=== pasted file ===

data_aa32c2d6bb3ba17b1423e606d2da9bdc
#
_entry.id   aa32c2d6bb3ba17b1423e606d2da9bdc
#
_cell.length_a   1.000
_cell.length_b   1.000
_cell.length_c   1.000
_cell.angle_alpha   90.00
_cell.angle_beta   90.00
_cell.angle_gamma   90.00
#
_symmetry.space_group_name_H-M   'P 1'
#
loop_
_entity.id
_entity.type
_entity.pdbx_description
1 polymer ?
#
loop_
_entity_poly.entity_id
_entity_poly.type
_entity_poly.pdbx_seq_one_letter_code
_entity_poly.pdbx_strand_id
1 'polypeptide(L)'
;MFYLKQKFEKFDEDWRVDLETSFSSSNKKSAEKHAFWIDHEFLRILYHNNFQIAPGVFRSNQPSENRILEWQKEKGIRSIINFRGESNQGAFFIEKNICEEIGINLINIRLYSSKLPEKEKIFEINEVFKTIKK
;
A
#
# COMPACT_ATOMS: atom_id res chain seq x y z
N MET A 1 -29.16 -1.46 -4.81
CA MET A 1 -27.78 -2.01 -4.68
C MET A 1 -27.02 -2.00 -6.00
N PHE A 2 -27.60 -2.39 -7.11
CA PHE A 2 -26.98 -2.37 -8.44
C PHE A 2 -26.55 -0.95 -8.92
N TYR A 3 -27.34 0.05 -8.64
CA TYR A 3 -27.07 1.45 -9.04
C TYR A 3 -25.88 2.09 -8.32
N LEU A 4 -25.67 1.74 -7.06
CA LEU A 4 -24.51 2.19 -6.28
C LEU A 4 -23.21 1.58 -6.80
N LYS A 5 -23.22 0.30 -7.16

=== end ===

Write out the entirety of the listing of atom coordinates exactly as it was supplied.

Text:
data_aa32c2d6bb3ba17b1423e606d2da9bdc
#
_entry.id   aa32c2d6bb3ba17b1423e606d2da9bdc
#
_cell.length_a   1.000
_cell.length_b   1.000
_cell.length_c   1.000
_cell.angle_alpha   90.00
_cell.angle_beta   90.00
_cell.angle_gamma   90.00
#
_symmetry.space_group_name_H-M   'P 1'
#
loop_
_entity.id
_entity.type
_entity.pdbx_description
1 polymer ?
#
loop_
_entity_poly.entity_id
_entity_poly.type
_entity_poly.pdbx_seq_one_letter_code
_entity_poly.pdbx_strand_id
1 'polypeptide(L)'
;MFYLKQKFEKFDEDWRVDLETSFSSSNKKSAEKHAFWIDHEFLRILYHNNFQIAPGVFRSNQPSENRILEWQKEKGIRSIINFRGESNQGAFFIEKNICEEIGINLINIRLYSSKLPEKEKIFEINEVFKTIKK
;
A
#
# COMPACT_ATOMS: atom_id res chain seq x y z
N MET A 1 -29.16 -1.46 -4.81
CA MET A 1 -27.78 -2.01 -4.68
C MET A 1 -27.02 -2.00 -6.00
N PHE A 2 -27.60 -2.39 -7.11
CA PHE A 2 -26.98 -2.37 -8.44
C PHE A 2 -26.55 -0.95 -8.92
N TYR A 3 -27.34 0.05 -8.64
CA TYR A 3 -27.07 1.45 -9.04
C TYR A 3 -25.88 2.09 -8.32
N LEU A 4 -25.67 1.74 -7.06
CA LEU A 4 -24.51 2.19 -6.28
C LEU A 4 -23.21 1.58 -6.80
N LYS A 5 -23.22 0.30 -7.16